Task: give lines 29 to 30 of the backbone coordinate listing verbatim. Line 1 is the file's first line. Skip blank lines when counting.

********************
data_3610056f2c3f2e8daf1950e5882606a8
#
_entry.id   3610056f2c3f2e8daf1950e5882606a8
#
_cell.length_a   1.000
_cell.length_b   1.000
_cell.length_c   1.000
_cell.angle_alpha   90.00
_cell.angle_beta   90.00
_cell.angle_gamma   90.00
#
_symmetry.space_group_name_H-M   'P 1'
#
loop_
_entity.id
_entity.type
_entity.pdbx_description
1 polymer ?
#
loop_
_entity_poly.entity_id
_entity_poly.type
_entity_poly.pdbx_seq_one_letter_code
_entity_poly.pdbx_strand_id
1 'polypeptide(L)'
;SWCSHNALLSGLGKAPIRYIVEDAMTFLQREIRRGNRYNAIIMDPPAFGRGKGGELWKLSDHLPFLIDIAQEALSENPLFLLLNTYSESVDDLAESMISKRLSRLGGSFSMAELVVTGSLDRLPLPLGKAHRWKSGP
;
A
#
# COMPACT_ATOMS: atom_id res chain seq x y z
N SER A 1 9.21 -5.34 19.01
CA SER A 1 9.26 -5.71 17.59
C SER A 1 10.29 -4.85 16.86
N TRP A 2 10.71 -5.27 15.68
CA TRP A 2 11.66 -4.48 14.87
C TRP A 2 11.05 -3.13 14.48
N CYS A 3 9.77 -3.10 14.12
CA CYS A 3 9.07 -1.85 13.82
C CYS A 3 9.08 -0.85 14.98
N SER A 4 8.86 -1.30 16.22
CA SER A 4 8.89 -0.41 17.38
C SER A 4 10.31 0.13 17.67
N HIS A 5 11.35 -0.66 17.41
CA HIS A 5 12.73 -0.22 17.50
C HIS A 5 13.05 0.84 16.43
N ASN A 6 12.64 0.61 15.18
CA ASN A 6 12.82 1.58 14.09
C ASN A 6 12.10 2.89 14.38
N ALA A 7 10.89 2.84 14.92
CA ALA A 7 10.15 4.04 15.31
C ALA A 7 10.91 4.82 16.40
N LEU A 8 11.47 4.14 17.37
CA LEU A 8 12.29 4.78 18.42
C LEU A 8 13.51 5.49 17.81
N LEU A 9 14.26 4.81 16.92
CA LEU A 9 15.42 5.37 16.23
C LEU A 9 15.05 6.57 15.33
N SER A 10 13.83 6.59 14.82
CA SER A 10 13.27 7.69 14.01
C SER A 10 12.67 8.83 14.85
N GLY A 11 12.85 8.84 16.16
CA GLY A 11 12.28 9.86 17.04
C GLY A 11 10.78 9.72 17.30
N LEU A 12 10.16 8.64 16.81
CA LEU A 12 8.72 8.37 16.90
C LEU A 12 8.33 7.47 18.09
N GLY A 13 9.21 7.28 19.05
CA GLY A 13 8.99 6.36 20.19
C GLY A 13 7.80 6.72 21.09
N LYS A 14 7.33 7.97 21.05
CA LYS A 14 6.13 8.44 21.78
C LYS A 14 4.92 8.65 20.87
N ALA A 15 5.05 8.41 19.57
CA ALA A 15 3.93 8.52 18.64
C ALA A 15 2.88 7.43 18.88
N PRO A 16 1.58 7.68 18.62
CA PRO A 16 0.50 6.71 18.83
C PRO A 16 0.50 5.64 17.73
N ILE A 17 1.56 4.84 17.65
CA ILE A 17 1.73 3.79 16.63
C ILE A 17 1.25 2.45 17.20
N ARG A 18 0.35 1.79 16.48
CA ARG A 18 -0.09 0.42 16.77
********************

#
# COMPACT_ATOMS: atom_id res chain seq x y z